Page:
“Can’t take my eyes off of you,” Frankie Valli famously sang in the 1960s, in a sentiment regularly shared by the star’s own audiences.
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The cast of 'Oh What A Night! A Musical Tribute to Frankie Valli and The Four Seasons' perform one of the American pop group’s classic hits. The Four Seasons tribute show will take place at the E.A. Rawlinson Centre on Thursday, Oct. 31 at 7 p.m.
The legendary singer and his band The Four Seasons have experienced something of a renaissance in recent years, underlined by a pair of stage productions based on the group’s music and history.
But while the hit musical Jersey Boys served as a dramatized biography, for the producers of Oh What A Night! A Musical Tribute to Frankie Valli & The Four Seasons, it’s all about the music.
“We had never seen the show, so we didn’t try to compare ourselves to Jersey Boys at all,” writer, performer and creative consultant George Solomon said.
“Theirs is a wonderful biography and ours is a show with the songs and comedy. It’s like a concert.”
Prince Albert audiences will be able to see the results for themselves on Thursday, Oct. 31, when Oh What a Night! hits the E.A. Rawlinson Centre.
The four vocalists offering their interpretation of Valli’s catalogue -- Rick Morgan, Jonathan Harvey, Taylor Campbell and Joe Conti -- are set to take the stage at 7 p.m.
Solomon, a veteran Motown producer who scripted the show, described the product as non-stop singing and dancing, interspersed with comedy and information about Frankie Valli and The Four Seasons told in a lighthearted manner.
“Since we’re not a biography, we’re not playing the characters,” Solomon said. “There’s nobody playing Frankie, no one playing Bob Gaudio (or producer/songwriter) Bob Crewe.
“The guys are all being themselves on stage, so the audience gets to know their individual personalities … All the guys share the leads. There’s not one guy just singing Frankie. Everybody’s featured and everybody’s showcased in the show.”
Vocally speaking, singers in the show must walk a fine line. While the intention is to stay true to the original recordings, producers wished to avoid mere impersonation or mimicry of Valli and the Four Seasons.
Solomon compared the results to theatrical productions in which, while the script stays constant, each actor ultimately brings his or her own interpretation to a role.
“We tell all of the guys this, because it’s really important -- we have great vocalists and great singers and they can do a lot with their voices, but we don’t want them doing 2013 American Idol versions of Big Girls Don’t Cry,” he said.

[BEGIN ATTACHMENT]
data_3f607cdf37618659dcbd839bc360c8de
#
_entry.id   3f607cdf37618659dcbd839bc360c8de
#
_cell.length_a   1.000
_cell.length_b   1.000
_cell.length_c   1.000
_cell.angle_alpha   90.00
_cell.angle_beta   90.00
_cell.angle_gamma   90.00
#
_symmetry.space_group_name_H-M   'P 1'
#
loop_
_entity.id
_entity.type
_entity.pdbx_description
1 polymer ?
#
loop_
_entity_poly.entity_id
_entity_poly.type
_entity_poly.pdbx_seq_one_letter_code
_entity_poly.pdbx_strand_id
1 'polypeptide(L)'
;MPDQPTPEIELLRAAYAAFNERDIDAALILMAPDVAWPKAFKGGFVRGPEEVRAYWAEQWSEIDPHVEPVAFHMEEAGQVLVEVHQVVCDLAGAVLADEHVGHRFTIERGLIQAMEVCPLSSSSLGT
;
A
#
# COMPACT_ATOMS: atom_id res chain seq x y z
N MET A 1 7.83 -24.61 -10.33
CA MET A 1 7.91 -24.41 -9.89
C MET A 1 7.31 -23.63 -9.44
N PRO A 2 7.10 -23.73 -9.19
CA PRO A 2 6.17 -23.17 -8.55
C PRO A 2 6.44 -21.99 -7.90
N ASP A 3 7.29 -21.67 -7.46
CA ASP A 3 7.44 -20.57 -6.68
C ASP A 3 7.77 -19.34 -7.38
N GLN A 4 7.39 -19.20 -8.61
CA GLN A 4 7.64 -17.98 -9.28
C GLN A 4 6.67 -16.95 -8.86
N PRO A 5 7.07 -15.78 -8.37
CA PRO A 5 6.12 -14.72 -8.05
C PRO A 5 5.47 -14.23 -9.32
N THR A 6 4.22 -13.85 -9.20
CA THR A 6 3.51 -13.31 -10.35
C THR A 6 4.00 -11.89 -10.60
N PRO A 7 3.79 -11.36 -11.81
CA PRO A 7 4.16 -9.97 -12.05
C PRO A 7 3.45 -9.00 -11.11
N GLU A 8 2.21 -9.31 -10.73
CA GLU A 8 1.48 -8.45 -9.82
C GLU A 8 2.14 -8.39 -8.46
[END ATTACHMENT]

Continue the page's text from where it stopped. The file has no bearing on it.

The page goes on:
We have great vocalists and great singers and they can do a lot with their voices, but we don’t want them doing 2013 American Idol versions of 'Big Girls Don’t Cry.' George Solomon
“We tell them all the time, ‘Stay true to the original. Listen to how Frankie sang it. You don’t have to completely imitate his voice, but please sing the notes that Frankie sang. Don’t go crazy on us and do all the vocal gymnastics that some singers like to do.’”
Audiences have reacted favourably to the results, noting their strong resemblance to the originals.
To further underscore the fact that the performers are not lip-synching, the cast of Oh What A Night! sings a brief a capella segment at each performance, including a rendition of Silence is Golden.
One of the songs the cast performs during this segment, See You In September, was actually performed by a group called The Happenings.
Many listeners, however, believe the song to be performed by the Four Seasons, in part because that group’s producer worked on the song and went for a similar sound.
“We like to do a little section of the show that’s based on songs that were inspired by or people thought were the Four Seasons as well,” Solomon said.
“For instance, Billy Joel has said that his hit Uptown Girl was … inspired by the Four Seasons, and we talk about that and we sing Uptown Girl in the show.”
For Solomon, the continued popularity of the Four Seasons’ music is a testament to the timeless nature of their sound, which he compared to classic Motown recordings in that regard.
Emphasizing the family-friendly nature of the tribute show, Solomon noted that all audiences tend to appreciate classic oldies, regardless of age.
“We’ve done Oh What a Night! for senior citizens and we’ve done Oh What A Night! for spring break, and both crowds scream and stand up … It doesn’t matter,” he said.
“People will say, ‘I love this because I can bring my six-year-old kid, and I can bring my 85-year-old grandmother to it.’”
Tickets to the show cost $60.38 and are available at the box office or online.